GENERIC DRUGS: Price Fixing Alleged In ‘Novel’ Deal
A group of consumers in San Francisco has filed suit against German drug giant Hoechst AG, alleging that the company's $40 million annual payment to a generic drugmaker constitutes an antitrust violation. The Wall Street Journal reports that the history of the case began when Fort Lauderdale, FL-based Andrx Corp. announced in 1995 its intention to market a generic version of Hoechst's best-selling heart drug, Cardizem CD. In response, Hoechst, whose patents on the drug don't expire for up to ten years, sued the smaller company for patent infringement. The suit is still pending, but both drugmakers announced a deal last year in which Andrx agreed not to introduce the drug while the suit was pending in exchange for $10 million quarterly payments. The plaintiffs in the class-action lawsuit, Reliable Drug Center and consumer Betty Morris, both of Tustin, CA, call the arrangement "an 'outright bribe' and an 'unconscionable and per se illegal restraint of trade that assures that (Hoeschst) will continue to set and maintain artificially high prices' for Cardizem CD."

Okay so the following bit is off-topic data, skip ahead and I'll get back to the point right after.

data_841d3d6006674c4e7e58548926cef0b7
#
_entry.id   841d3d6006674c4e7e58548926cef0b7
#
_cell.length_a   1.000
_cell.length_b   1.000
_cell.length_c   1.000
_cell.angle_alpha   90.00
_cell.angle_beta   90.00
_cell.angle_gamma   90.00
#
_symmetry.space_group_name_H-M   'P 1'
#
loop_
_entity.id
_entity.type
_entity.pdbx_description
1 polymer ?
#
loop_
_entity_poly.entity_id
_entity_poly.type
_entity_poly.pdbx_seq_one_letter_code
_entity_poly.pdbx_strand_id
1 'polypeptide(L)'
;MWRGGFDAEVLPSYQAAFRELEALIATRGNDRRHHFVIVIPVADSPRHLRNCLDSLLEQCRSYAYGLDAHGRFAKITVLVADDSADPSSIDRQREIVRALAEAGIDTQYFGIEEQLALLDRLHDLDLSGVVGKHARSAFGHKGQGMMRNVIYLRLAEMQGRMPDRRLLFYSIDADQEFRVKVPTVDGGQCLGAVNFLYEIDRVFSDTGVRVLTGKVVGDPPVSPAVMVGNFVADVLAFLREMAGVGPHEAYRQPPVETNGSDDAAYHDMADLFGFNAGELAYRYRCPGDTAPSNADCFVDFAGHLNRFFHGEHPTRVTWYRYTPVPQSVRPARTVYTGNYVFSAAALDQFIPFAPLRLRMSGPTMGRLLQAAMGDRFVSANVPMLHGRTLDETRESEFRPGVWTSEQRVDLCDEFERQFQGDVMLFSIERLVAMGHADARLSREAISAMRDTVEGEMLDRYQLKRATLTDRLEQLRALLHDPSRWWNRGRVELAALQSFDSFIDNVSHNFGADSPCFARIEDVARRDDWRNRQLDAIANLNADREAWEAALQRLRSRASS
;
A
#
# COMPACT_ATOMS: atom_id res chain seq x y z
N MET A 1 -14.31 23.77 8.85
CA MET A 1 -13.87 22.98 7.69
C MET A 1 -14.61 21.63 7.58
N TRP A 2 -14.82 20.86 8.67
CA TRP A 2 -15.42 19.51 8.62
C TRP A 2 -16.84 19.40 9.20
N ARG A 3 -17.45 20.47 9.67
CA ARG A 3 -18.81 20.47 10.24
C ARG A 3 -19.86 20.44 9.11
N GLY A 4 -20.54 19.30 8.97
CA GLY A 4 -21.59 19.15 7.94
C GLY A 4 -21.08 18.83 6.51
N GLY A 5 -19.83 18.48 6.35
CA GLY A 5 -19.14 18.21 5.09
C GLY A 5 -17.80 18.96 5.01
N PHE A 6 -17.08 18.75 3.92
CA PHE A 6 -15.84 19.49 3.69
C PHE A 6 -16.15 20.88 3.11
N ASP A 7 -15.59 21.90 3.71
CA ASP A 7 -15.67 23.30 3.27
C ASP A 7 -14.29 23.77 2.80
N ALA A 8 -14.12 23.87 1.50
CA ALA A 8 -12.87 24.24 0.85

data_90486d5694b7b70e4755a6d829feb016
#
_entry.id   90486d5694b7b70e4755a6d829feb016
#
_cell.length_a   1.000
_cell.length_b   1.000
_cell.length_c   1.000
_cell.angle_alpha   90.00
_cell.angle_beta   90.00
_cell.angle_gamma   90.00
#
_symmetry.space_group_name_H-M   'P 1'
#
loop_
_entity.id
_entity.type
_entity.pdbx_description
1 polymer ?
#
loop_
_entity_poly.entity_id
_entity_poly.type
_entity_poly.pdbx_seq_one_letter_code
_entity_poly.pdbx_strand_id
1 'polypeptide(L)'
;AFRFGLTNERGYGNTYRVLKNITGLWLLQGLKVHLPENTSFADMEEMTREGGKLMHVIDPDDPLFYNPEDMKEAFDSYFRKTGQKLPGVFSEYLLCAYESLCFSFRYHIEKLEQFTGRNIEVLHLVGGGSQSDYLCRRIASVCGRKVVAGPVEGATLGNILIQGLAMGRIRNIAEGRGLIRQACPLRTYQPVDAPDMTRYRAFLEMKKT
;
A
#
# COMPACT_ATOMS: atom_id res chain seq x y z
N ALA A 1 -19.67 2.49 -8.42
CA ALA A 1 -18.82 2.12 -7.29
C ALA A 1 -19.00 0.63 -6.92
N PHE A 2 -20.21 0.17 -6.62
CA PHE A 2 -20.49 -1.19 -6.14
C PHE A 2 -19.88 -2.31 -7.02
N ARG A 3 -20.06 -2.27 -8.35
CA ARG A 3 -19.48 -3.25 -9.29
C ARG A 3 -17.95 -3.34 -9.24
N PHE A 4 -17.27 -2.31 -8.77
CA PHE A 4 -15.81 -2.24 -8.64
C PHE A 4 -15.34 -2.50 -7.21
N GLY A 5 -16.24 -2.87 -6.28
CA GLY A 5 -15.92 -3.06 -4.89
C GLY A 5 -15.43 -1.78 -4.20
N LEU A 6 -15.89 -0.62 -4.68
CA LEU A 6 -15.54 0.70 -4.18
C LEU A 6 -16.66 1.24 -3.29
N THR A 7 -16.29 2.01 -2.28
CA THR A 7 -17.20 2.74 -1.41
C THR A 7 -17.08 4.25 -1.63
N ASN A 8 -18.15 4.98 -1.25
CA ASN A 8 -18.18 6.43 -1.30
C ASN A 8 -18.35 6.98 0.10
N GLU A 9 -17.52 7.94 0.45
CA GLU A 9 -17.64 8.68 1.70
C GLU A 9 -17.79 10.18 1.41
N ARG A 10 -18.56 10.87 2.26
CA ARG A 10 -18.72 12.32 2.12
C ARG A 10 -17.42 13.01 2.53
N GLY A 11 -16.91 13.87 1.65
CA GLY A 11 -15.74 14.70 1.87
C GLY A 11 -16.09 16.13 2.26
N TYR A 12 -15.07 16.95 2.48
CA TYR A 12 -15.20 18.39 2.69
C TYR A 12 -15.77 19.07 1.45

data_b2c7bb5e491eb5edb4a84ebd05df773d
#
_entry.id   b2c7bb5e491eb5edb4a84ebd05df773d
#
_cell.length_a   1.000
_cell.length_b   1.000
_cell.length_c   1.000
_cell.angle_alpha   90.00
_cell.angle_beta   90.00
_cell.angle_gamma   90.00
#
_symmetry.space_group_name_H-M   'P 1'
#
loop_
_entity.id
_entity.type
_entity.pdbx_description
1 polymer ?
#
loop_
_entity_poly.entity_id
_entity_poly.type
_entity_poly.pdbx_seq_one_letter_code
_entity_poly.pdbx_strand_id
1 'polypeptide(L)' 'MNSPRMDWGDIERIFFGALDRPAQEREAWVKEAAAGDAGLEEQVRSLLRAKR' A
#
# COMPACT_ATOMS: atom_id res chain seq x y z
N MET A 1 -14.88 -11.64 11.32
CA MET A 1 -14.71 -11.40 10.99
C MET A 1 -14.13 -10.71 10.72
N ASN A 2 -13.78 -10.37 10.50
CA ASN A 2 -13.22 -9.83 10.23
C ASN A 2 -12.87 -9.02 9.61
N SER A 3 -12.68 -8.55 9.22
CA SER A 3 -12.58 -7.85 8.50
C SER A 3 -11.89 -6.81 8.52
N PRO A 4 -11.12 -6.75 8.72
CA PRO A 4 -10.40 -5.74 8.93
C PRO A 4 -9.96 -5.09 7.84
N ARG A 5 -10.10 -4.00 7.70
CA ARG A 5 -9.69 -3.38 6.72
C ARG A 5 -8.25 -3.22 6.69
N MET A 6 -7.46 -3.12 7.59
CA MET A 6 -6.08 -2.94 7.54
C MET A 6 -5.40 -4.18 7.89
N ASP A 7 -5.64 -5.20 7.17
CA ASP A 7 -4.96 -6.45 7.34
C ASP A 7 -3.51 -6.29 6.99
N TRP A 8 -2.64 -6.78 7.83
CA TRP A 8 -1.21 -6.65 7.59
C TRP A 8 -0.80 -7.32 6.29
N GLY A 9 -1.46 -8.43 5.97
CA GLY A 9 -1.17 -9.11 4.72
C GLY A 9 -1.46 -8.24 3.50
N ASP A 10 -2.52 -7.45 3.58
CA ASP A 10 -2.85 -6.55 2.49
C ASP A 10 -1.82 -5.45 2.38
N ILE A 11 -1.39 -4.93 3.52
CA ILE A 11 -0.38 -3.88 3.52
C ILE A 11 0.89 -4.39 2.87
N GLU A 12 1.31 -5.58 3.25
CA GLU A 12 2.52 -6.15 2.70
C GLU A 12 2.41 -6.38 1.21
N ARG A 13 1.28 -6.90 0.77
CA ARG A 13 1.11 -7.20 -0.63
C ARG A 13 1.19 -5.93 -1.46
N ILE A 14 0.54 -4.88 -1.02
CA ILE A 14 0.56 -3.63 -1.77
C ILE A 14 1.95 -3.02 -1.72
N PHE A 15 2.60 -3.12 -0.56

More Than Meets The Eye
The case is even more complicated than it first appears, for "there are some connections between" the plaintiffs' lawyer, Stephen Lowey, and Biovail, a Canadian company that is blocked from introducing its own generic version of Cardizem until the Hoechst case is settled. Under FDA rules, the first generic drug company -- in this case Andrx -- to bring a drug to market has "six months of exclusivity before any other generic firm can enter the same market." The Journal reports that in June, Biovail "retained Mr. Lowey to research Biovail's other legal options." A spokesperson for Biovail said the company "didn't initiate yesterday's action and that Biovail won't share in any proceeds from the litigation." The entire case takes place in the shadow of the debate over whether calcium channel blockers such as Cardizem "are more effective at preventing heart attacks or strokes than cheaper medications, such as beta blockers and diuretics, which have been available in generic form for years." The stakes in the current litigation are high for Hoechst. IMS Health notes that Cardizem CD "ranks among the top 20 best-selling drugs in the U.S., where its generated about $700 million in revenue for" the drugmaker last year (King, Wall Street Journal, 8/21).